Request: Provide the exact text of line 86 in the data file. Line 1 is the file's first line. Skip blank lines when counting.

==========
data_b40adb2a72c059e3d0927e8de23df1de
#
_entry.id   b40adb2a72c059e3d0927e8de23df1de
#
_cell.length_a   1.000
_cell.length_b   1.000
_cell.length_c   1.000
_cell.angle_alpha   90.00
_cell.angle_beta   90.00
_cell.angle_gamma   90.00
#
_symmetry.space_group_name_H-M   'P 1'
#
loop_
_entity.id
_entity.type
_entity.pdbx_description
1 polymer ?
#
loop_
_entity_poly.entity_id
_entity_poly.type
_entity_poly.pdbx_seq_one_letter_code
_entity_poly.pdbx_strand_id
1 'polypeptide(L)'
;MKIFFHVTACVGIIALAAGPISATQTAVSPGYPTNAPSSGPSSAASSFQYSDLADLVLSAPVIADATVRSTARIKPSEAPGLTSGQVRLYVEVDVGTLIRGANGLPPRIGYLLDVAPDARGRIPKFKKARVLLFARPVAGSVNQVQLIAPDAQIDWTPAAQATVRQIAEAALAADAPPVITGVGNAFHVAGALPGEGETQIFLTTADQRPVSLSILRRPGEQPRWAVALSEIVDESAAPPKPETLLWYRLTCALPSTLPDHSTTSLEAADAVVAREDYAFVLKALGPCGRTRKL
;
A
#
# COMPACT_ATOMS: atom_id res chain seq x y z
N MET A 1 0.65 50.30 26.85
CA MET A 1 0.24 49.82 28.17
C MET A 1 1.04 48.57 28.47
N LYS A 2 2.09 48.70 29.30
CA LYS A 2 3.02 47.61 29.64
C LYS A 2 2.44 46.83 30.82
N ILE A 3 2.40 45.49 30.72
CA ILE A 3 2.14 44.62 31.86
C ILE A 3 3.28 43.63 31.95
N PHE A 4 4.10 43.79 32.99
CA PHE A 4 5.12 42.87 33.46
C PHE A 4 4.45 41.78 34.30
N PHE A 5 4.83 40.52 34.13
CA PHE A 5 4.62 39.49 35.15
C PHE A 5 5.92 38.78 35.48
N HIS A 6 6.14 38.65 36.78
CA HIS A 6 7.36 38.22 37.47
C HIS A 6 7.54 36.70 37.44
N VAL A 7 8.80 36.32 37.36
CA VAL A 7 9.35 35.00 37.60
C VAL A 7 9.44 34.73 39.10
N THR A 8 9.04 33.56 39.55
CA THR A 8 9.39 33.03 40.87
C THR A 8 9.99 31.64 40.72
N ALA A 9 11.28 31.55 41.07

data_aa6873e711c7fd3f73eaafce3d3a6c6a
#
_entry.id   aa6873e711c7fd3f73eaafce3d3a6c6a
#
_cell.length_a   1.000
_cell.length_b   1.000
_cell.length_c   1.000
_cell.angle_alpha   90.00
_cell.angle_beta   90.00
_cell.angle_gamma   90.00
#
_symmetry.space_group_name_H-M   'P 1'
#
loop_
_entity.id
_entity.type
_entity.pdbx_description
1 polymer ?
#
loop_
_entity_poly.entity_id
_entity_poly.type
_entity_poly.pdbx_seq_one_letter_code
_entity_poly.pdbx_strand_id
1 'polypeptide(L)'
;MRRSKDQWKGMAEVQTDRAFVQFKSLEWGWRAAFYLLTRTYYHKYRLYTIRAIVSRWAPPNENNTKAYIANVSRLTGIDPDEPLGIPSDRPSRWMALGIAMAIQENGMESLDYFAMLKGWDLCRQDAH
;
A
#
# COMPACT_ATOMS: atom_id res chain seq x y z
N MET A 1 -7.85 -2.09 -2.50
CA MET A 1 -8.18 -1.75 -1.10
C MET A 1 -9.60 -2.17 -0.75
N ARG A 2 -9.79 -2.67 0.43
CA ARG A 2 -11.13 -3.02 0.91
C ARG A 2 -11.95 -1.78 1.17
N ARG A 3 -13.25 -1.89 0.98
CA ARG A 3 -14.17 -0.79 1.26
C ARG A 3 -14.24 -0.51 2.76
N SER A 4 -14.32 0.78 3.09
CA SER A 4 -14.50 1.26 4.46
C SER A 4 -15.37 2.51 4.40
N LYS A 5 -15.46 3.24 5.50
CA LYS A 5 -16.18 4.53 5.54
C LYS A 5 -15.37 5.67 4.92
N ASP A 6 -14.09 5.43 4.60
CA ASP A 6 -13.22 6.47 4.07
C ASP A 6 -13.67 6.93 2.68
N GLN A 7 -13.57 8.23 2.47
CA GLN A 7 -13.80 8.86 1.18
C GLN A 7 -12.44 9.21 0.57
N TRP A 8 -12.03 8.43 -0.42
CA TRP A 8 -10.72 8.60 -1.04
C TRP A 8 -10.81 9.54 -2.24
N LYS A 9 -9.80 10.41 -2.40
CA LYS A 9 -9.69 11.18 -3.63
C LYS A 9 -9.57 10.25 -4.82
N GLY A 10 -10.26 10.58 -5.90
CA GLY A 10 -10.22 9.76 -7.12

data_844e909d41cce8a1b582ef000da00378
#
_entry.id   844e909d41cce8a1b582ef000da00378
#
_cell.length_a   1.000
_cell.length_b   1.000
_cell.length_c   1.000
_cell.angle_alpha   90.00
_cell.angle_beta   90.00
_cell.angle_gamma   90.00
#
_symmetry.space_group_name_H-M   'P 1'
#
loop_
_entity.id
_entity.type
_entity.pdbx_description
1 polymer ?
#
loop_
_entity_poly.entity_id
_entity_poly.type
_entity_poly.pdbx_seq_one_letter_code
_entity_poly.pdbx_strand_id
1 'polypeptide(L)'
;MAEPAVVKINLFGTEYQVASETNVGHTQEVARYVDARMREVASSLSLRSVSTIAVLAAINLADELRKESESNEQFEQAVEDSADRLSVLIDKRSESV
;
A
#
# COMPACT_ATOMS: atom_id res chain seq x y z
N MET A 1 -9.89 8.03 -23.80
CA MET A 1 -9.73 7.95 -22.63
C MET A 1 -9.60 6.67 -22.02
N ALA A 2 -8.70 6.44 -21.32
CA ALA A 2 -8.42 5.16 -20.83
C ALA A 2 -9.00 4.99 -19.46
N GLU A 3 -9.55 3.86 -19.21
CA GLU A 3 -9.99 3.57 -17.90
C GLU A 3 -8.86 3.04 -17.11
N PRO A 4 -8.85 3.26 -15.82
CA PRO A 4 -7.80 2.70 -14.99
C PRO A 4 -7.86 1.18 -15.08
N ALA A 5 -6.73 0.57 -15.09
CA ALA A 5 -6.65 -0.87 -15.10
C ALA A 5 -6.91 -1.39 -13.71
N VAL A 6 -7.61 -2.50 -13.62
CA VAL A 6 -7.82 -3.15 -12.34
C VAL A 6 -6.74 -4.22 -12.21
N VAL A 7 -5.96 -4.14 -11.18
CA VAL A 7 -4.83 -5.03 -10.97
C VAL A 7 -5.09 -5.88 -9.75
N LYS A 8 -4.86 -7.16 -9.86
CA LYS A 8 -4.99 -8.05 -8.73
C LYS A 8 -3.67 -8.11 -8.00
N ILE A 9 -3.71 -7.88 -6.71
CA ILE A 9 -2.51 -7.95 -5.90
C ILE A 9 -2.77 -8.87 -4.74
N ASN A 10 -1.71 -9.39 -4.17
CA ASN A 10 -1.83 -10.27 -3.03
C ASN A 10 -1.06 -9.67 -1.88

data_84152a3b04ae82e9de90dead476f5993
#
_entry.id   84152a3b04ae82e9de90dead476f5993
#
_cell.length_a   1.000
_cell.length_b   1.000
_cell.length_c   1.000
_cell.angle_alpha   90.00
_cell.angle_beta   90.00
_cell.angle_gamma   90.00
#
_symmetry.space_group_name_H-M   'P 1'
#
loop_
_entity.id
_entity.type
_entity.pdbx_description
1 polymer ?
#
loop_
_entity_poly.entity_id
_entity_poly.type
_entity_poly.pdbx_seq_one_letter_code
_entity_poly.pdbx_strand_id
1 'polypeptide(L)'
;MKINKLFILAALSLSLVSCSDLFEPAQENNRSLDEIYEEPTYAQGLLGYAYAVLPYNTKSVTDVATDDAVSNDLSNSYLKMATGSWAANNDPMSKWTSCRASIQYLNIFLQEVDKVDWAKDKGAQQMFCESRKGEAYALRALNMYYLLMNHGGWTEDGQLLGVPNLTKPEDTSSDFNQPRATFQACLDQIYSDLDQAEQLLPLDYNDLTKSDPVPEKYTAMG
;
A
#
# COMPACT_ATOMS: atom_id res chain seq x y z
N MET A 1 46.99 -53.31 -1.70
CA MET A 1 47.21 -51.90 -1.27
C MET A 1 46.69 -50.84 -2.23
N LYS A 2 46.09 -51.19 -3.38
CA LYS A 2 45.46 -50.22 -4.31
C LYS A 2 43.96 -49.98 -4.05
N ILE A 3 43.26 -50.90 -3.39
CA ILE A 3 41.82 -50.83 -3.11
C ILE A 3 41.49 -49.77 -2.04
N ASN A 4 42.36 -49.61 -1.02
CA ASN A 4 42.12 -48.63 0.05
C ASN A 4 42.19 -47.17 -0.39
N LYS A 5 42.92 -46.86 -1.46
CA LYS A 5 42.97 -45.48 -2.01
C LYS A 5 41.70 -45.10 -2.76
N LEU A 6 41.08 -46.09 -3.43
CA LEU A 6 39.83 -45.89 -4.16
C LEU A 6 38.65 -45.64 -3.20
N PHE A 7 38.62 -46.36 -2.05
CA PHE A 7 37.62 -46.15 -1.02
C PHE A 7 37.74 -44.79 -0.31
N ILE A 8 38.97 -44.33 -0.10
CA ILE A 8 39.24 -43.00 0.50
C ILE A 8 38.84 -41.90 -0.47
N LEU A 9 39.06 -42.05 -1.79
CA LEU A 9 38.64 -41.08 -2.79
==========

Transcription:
N MET A 1 -7.85 -2.09 -2.50